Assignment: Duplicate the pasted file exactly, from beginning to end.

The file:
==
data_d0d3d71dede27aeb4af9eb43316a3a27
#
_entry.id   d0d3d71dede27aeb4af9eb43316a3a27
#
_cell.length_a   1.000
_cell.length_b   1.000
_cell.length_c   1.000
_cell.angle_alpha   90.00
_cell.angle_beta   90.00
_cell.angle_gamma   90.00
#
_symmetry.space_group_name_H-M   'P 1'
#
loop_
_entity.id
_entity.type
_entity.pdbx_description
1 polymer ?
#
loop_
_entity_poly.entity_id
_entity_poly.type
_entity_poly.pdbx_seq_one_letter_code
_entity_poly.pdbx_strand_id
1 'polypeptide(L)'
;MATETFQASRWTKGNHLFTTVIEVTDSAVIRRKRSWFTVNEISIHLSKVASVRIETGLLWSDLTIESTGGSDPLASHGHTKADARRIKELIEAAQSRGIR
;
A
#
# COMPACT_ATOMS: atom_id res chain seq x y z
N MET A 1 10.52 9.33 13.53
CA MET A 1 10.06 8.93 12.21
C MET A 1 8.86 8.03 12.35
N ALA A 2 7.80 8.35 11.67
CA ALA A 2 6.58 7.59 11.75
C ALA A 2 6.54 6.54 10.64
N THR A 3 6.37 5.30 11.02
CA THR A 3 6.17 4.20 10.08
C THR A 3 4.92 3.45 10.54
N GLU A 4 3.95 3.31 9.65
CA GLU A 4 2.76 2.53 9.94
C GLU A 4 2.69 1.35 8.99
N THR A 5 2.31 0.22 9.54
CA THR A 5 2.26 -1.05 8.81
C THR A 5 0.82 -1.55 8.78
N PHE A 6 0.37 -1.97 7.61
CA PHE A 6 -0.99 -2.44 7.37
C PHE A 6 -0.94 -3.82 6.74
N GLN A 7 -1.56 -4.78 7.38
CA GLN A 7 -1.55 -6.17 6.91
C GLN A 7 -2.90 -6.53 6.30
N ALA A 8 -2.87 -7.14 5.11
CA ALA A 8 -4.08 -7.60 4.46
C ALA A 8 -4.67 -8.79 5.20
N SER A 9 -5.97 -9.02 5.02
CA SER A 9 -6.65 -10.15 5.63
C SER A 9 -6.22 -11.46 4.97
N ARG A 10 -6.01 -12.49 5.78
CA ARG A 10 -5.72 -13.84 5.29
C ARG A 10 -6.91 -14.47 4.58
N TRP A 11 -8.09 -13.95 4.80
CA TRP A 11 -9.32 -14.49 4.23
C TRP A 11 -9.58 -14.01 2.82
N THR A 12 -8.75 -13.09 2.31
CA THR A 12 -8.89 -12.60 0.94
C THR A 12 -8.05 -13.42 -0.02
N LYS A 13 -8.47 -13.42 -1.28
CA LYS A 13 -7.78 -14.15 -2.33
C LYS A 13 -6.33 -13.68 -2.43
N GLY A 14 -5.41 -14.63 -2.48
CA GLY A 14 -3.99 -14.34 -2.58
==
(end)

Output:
data_d0d3d71dede27aeb4af9eb43316a3a27
#
_entry.id   d0d3d71dede27aeb4af9eb43316a3a27
#
_cell.length_a   1.000
_cell.length_b   1.000
_cell.length_c   1.000
_cell.angle_alpha   90.00
_cell.angle_beta   90.00
_cell.angle_gamma   90.00
#
_symmetry.space_group_name_H-M   'P 1'
#
loop_
_entity.id
_entity.type
_entity.pdbx_description
1 polymer ?
#
loop_
_entity_poly.entity_id
_entity_poly.type
_entity_poly.pdbx_seq_one_letter_code
_entity_poly.pdbx_strand_id
1 'polypeptide(L)'
;MATETFQASRWTKGNHLFTTVIEVTDSAVIRRKRSWFTVNEISIHLSKVASVRIETGLLWSDLTIESTGGSDPLASHGHTKADARRIKELIEAAQSRGIR
;
A
#
# COMPACT_ATOMS: atom_id res chain seq x y z
N MET A 1 10.52 9.33 13.53
CA MET A 1 10.06 8.93 12.21
C MET A 1 8.86 8.03 12.35
N ALA A 2 7.80 8.35 11.67
CA ALA A 2 6.58 7.59 11.75
C ALA A 2 6.54 6.54 10.64
N THR A 3 6.37 5.30 11.02
CA THR A 3 6.17 4.20 10.08
C THR A 3 4.92 3.45 10.54
N GLU A 4 3.95 3.31 9.65
CA GLU A 4 2.76 2.53 9.94
C GLU A 4 2.69 1.35 8.99
N THR A 5 2.31 0.22 9.54
CA THR A 5 2.26 -1.05 8.81
C THR A 5 0.82 -1.55 8.78
N PHE A 6 0.37 -1.97 7.61
CA PHE A 6 -0.99 -2.44 7.37
C PHE A 6 -0.94 -3.82 6.74
N GLN A 7 -1.56 -4.78 7.38
CA GLN A 7 -1.55 -6.17 6.91
C GLN A 7 -2.90 -6.53 6.30
N ALA A 8 -2.87 -7.14 5.11
CA ALA A 8 -4.08 -7.60 4.46
C ALA A 8 -4.67 -8.79 5.20
N SER A 9 -5.97 -9.02 5.02
CA SER A 9 -6.65 -10.15 5.63
C SER A 9 -6.22 -11.46 4.97
N ARG A 10 -6.01 -12.49 5.78
CA ARG A 10 -5.72 -13.84 5.29
C ARG A 10 -6.91 -14.47 4.58
N TRP A 11 -8.09 -13.95 4.80
CA TRP A 11 -9.32 -14.49 4.23
C TRP A 11 -9.58 -14.01 2.82
N THR A 12 -8.75 -13.09 2.31
CA THR A 12 -8.89 -12.60 0.94
C THR A 12 -8.05 -13.42 -0.02
N LYS A 13 -8.47 -13.42 -1.28
CA LYS A 13 -7.78 -14.15 -2.33
C LYS A 13 -6.33 -13.68 -2.43
N GLY A 14 -5.41 -14.63 -2.48
CA GLY A 14 -3.99 -14.34 -2.58